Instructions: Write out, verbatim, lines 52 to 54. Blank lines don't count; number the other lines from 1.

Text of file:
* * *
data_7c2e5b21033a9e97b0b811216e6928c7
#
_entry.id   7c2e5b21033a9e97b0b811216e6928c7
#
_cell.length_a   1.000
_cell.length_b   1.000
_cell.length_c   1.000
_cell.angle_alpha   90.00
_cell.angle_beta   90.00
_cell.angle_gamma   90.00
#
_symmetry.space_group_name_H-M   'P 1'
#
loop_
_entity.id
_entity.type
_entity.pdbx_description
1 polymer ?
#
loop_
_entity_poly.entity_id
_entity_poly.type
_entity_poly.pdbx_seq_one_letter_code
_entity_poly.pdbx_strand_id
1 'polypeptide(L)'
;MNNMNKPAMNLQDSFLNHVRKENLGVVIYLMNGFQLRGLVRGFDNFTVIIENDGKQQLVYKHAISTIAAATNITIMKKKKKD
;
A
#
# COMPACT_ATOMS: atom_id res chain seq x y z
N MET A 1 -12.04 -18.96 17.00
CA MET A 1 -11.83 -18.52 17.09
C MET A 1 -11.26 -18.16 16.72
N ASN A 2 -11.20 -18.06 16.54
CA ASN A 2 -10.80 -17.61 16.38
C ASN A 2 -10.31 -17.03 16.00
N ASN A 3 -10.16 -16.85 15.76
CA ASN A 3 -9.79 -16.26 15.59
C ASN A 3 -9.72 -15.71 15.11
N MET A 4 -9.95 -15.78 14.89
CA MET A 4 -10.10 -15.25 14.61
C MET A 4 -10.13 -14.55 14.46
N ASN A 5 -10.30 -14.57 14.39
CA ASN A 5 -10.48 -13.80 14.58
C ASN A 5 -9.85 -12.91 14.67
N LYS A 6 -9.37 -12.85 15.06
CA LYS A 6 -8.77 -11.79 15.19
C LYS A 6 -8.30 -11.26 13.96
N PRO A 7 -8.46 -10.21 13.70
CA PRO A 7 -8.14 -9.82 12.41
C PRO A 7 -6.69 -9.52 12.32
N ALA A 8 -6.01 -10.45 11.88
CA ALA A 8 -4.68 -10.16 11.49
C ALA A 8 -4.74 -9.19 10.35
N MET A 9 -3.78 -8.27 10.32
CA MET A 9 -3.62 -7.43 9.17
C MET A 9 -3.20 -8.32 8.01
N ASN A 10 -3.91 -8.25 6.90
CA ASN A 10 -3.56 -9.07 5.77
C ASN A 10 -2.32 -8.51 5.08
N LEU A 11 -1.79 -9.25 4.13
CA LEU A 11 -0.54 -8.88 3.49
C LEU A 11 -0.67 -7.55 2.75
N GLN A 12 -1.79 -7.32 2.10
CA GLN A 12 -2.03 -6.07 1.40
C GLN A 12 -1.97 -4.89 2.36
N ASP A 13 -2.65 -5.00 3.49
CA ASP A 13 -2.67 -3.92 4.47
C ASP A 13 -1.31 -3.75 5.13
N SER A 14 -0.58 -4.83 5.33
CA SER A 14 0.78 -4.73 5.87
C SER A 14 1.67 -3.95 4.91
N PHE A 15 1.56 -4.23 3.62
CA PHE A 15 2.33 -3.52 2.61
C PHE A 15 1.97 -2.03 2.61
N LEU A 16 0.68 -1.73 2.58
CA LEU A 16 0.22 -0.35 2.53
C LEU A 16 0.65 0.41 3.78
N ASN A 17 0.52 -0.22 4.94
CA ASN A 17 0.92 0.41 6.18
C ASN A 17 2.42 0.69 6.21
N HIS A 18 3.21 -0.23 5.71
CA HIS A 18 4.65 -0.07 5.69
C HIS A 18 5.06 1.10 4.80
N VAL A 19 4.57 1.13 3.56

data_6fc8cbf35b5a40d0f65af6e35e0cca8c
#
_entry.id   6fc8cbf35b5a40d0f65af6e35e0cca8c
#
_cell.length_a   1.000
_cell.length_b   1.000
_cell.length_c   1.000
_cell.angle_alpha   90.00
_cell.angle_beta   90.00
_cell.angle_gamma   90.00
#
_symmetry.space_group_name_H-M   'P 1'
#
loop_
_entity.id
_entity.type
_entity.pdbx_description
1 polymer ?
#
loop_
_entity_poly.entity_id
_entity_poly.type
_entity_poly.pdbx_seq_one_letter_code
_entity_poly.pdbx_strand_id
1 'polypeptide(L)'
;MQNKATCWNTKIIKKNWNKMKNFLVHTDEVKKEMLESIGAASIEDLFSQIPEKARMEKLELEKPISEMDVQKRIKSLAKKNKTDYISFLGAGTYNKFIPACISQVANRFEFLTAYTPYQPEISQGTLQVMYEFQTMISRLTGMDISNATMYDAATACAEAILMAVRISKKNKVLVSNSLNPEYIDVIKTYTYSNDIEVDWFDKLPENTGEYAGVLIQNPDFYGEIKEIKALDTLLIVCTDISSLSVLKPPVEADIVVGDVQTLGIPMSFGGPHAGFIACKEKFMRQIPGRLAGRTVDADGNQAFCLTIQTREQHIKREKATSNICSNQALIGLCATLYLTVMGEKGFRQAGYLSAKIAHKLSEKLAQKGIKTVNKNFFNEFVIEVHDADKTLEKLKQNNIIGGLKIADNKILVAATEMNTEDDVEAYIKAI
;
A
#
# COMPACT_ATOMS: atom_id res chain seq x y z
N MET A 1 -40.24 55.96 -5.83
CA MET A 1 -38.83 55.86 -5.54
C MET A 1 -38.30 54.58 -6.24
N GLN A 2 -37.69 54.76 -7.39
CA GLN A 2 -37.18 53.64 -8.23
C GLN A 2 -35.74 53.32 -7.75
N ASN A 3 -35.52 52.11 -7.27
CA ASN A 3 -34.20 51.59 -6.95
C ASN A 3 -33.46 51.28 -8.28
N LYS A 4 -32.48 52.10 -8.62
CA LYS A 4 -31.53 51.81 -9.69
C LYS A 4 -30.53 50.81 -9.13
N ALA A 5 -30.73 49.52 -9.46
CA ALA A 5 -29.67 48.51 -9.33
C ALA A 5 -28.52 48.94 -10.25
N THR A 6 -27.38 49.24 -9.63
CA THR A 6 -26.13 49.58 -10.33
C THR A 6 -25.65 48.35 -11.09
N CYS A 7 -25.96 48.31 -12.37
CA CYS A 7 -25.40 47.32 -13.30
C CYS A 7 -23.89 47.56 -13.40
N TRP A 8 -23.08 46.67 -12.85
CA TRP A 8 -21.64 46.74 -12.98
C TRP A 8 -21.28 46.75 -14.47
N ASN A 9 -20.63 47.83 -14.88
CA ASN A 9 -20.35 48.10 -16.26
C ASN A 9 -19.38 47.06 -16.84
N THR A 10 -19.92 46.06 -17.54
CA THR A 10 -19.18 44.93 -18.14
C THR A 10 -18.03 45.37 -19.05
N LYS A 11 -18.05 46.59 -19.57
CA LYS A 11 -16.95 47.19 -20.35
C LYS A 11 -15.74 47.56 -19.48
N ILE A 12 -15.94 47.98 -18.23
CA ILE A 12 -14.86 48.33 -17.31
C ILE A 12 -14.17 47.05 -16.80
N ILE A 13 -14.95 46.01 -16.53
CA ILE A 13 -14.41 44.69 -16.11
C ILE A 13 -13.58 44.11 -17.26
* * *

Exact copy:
N ALA A 8 -6.01 -10.45 11.88
CA ALA A 8 -4.68 -10.16 11.49
C ALA A 8 -4.74 -9.19 10.35